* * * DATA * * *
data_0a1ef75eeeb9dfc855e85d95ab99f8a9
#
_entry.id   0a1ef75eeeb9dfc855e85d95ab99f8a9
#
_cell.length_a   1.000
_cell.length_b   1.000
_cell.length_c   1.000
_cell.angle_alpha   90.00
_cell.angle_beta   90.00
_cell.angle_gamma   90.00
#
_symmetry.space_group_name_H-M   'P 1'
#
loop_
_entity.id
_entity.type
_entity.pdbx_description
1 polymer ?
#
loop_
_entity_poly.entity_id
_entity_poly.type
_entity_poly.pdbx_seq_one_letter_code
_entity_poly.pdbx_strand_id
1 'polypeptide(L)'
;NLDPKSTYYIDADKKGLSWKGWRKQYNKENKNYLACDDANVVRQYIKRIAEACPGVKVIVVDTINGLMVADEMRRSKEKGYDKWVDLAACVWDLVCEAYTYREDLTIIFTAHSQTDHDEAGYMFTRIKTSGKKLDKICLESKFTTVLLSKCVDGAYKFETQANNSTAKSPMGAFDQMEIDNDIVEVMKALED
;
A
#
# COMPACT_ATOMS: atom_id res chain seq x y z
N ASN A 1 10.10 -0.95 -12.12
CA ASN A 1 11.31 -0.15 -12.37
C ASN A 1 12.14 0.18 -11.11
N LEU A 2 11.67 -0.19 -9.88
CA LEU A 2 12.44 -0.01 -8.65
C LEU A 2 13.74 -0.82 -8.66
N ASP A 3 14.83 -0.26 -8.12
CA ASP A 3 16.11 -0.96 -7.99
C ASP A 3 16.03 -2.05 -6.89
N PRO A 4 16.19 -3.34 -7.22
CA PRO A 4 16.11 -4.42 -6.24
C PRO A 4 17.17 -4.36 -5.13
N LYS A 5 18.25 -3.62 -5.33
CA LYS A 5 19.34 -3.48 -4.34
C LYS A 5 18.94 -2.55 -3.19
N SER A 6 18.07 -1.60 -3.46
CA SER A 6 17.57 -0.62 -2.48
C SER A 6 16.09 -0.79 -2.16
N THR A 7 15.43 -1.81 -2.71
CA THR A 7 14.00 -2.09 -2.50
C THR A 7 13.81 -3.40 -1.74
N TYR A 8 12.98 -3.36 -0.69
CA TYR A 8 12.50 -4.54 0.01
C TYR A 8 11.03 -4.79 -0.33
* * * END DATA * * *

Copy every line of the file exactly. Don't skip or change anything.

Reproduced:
data_0a1ef75eeeb9dfc855e85d95ab99f8a9
#
_entry.id   0a1ef75eeeb9dfc855e85d95ab99f8a9
#
_cell.length_a   1.000
_cell.length_b   1.000
_cell.length_c   1.000
_cell.angle_alpha   90.00
_cell.angle_beta   90.00
_cell.angle_gamma   90.00
#
_symmetry.space_group_name_H-M   'P 1'
#
loop_
_entity.id
_entity.type
_entity.pdbx_description
1 polymer ?
#
loop_
_entity_poly.entity_id
_entity_poly.type
_entity_poly.pdbx_seq_one_letter_code
_entity_poly.pdbx_strand_id
1 'polypeptide(L)'
;NLDPKSTYYIDADKKGLSWKGWRKQYNKENKNYLACDDANVVRQYIKRIAEACPGVKVIVVDTINGLMVADEMRRSKEKGYDKWVDLAACVWDLVCEAYTYREDLTIIFTAHSQTDHDEAGYMFTRIKTSGKKLDKICLESKFTTVLLSKCVDGAYKFETQANNSTAKSPMGAFDQMEIDNDIVEVMKALED
;
A
#
# COMPACT_ATOMS: atom_id res chain seq x y z
N ASN A 1 10.10 -0.95 -12.12
CA ASN A 1 11.31 -0.15 -12.37
C ASN A 1 12.14 0.18 -11.11
N LEU A 2 11.67 -0.19 -9.88
CA LEU A 2 12.44 -0.01 -8.65
C LEU A 2 13.74 -0.82 -8.66
N ASP A 3 14.83 -0.26 -8.12
CA ASP A 3 16.11 -0.96 -7.99
C ASP A 3 16.03 -2.05 -6.89
N PRO A 4 16.19 -3.34 -7.22
CA PRO A 4 16.11 -4.42 -6.24
C PRO A 4 17.17 -4.36 -5.13
N LYS A 5 18.25 -3.62 -5.33
CA LYS A 5 19.34 -3.48 -4.34
C LYS A 5 18.94 -2.55 -3.19
N SER A 6 18.07 -1.60 -3.46
CA SER A 6 17.57 -0.62 -2.48
C SER A 6 16.09 -0.79 -2.16
N THR A 7 15.43 -1.81 -2.71
CA THR A 7 14.00 -2.09 -2.50
C THR A 7 13.81 -3.40 -1.74
N TYR A 8 12.98 -3.36 -0.69
CA TYR A 8 12.50 -4.54 0.01
C TYR A 8 11.03 -4.79 -0.33